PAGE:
“The Shadow Knows” by Barb Goffman, in Chesapeake Crimes: Homicidal Holidays, edited by Donna Andrews, Barb Goffman, and Marcia Talley (Wildside)
“Howling at the Moon” by Paul D. Marks, in Ellery Queen’s Mystery Magazine, Nov. 2014
“The Proxy” by Travis Richardson, in Thuglit #13, Sept./Oct. 2014.
“The Odds Are Against Us” by Art Taylor, in Ellery Queen’s Mystery Magazine, Nov. 2014 - See more at: http://mysteryreadersinc.blogspot.com/2015/06/macavity-award-nominees-2015.html#sthash.RjfBpuKg.dpuf
Marks, Paul D. "Howling at the Moon," Ellery Queen's Mystery Magazine. November 2014.
Richardon, Travis.  "The Proxy."  Thuglit, #13.
Taylor, Art.  "The Odds Are Against Us."  Ellery Queen's Mystery Magazine. 
November 2014.

Congratulations to all!

Sunday, June 14, 2015

Drone, by Rob Hart

"Drone," by Rob Hart, in Thuglit, Issue 16.

I can't find the name of the comedian who complained, approximately: "You always hear on the news about drug deals that went wrong.  Why don't they ever talk about the thousands of drug deals that went right?"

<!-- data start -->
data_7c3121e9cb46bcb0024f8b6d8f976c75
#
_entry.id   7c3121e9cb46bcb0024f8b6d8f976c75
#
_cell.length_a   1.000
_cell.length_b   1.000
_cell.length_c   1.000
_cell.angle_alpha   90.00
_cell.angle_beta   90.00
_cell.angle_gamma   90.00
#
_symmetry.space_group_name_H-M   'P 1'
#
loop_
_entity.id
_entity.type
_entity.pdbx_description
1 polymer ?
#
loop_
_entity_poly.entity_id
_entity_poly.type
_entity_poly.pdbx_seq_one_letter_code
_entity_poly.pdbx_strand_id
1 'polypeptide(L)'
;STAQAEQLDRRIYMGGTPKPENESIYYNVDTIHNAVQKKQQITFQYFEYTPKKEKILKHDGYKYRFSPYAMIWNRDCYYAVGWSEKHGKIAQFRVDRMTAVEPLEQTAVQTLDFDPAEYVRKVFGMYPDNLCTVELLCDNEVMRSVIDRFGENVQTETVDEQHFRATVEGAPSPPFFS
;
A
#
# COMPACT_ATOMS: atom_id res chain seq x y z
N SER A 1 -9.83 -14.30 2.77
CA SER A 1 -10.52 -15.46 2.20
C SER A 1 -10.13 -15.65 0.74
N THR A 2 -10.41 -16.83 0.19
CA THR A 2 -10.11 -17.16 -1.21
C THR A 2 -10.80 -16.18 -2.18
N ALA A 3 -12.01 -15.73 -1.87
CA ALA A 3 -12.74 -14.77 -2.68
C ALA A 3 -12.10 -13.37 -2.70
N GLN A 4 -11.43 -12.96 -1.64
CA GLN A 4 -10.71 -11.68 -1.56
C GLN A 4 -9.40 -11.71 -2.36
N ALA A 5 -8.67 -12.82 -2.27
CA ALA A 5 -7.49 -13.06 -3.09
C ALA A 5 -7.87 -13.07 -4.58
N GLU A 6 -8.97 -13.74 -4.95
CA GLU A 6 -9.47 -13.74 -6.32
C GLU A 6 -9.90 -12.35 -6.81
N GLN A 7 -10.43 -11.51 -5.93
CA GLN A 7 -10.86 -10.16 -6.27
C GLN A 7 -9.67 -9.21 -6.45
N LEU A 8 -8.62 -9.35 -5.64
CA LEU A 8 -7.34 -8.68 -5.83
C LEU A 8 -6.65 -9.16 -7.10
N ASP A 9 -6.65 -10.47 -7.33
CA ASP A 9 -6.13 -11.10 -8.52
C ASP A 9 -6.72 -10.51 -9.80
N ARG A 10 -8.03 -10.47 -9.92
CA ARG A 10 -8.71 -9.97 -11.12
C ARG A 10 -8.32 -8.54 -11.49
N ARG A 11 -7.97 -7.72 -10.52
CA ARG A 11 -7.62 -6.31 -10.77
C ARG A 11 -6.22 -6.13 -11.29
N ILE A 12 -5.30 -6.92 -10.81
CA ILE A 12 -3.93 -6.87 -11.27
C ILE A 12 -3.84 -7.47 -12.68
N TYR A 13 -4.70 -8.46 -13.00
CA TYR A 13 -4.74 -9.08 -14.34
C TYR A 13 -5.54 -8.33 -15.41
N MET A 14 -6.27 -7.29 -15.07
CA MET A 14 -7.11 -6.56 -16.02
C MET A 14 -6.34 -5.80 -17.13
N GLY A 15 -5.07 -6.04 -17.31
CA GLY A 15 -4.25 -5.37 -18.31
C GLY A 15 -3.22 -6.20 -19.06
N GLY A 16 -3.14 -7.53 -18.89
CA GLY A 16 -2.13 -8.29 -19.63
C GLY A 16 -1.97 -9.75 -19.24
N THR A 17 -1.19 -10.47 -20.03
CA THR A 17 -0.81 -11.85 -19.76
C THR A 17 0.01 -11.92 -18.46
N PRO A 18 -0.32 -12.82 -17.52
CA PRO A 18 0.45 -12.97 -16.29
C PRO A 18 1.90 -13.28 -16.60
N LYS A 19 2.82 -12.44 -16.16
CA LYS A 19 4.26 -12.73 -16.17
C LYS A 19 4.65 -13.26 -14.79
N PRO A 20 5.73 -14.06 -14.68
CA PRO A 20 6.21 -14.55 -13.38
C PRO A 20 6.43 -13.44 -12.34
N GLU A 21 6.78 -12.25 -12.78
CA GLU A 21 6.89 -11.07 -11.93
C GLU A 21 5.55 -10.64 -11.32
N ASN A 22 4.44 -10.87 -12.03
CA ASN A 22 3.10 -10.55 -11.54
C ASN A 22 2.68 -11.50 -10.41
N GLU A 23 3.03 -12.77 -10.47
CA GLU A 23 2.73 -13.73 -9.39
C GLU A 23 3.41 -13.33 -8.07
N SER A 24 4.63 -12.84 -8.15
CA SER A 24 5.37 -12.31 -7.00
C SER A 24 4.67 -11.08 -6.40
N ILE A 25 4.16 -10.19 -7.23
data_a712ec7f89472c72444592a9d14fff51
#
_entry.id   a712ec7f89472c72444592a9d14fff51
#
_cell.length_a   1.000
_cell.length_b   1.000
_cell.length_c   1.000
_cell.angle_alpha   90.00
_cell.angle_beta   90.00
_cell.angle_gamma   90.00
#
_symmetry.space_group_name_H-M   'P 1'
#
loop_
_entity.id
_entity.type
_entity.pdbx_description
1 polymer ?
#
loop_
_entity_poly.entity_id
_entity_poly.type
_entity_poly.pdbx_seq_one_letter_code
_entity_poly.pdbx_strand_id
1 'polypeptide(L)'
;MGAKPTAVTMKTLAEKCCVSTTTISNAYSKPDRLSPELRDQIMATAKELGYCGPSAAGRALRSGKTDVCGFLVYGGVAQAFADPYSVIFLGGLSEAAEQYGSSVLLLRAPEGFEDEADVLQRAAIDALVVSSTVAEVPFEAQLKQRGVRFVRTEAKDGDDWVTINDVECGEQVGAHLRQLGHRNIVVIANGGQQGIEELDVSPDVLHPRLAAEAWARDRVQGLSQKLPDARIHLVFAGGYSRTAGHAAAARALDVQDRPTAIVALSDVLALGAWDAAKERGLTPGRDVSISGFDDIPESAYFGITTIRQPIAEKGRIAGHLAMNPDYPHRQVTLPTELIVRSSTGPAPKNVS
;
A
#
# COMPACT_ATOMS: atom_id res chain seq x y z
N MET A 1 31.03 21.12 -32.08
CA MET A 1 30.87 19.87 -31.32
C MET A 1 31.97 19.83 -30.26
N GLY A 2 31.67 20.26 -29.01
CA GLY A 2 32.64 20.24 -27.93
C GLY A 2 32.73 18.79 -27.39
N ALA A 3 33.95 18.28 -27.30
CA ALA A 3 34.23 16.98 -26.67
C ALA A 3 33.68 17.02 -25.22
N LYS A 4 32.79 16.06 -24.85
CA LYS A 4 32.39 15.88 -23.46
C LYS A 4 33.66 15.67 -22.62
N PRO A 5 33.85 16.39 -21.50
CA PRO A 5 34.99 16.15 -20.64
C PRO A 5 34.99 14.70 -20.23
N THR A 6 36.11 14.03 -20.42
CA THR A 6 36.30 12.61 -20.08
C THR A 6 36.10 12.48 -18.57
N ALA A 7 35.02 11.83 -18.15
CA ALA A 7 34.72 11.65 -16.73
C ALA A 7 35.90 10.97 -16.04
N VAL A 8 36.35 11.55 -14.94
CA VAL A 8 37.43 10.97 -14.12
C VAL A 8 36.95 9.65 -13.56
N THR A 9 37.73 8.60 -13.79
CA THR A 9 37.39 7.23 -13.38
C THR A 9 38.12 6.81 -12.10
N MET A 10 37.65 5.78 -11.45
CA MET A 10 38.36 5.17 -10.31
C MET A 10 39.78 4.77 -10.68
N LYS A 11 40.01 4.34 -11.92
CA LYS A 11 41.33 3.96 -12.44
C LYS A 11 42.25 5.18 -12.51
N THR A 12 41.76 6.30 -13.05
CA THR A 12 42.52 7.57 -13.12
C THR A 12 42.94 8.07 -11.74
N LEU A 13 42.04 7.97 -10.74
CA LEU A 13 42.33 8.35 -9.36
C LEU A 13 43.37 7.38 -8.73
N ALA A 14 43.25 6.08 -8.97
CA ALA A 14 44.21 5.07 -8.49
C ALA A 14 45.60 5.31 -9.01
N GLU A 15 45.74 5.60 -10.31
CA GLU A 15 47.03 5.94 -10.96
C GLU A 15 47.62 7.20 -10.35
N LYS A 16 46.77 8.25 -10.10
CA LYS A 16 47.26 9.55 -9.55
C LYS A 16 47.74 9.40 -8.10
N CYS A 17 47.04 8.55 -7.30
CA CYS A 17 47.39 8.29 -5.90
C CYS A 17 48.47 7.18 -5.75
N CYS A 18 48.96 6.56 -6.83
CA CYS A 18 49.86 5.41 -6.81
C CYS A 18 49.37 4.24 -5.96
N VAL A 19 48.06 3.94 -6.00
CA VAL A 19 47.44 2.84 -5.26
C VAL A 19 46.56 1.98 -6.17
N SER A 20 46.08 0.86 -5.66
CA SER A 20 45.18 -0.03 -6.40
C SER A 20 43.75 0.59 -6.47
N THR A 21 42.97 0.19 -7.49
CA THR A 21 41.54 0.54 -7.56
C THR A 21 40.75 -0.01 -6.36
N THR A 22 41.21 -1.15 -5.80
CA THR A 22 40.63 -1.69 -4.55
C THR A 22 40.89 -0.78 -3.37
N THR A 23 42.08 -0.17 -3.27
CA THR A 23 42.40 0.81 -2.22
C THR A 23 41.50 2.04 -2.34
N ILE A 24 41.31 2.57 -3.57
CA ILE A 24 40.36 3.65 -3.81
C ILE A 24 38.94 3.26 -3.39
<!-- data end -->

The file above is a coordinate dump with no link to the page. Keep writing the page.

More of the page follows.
Because they aren't newsworthy, of course.  And they wouldn't make very good fiction.

So you can be pretty sure something is going to go pear-shaped in this tale of three crooks who come up with a brilliant new way to move cocaine around the city.

Melinda is the bright one, and she has built a drone capable of flying five pounds of product.  Billy the narrator, and his short-on-impulse-control brother Richie have the connections with a major drug dealer with the not-at-all-ominous name of T. Rex..  All they need is to demonstrate what inventors call "proof of concept" and they are in for a very profitable partnership.

What could go wrong?  Oh, something or other.  Take it away, Richie:

"Well, there was a wrench up on the roof, and I hit him with it, and that all turned into a thing."

Yeah, I hate it when that happens.  Good story.

Sunday, June 7, 2015

Dyed to Death, by K.G. McAbee

K.G. McAbee. "Dyed to Death," in Alfred Hitchcock's Mystery Magazine, July/August 2015.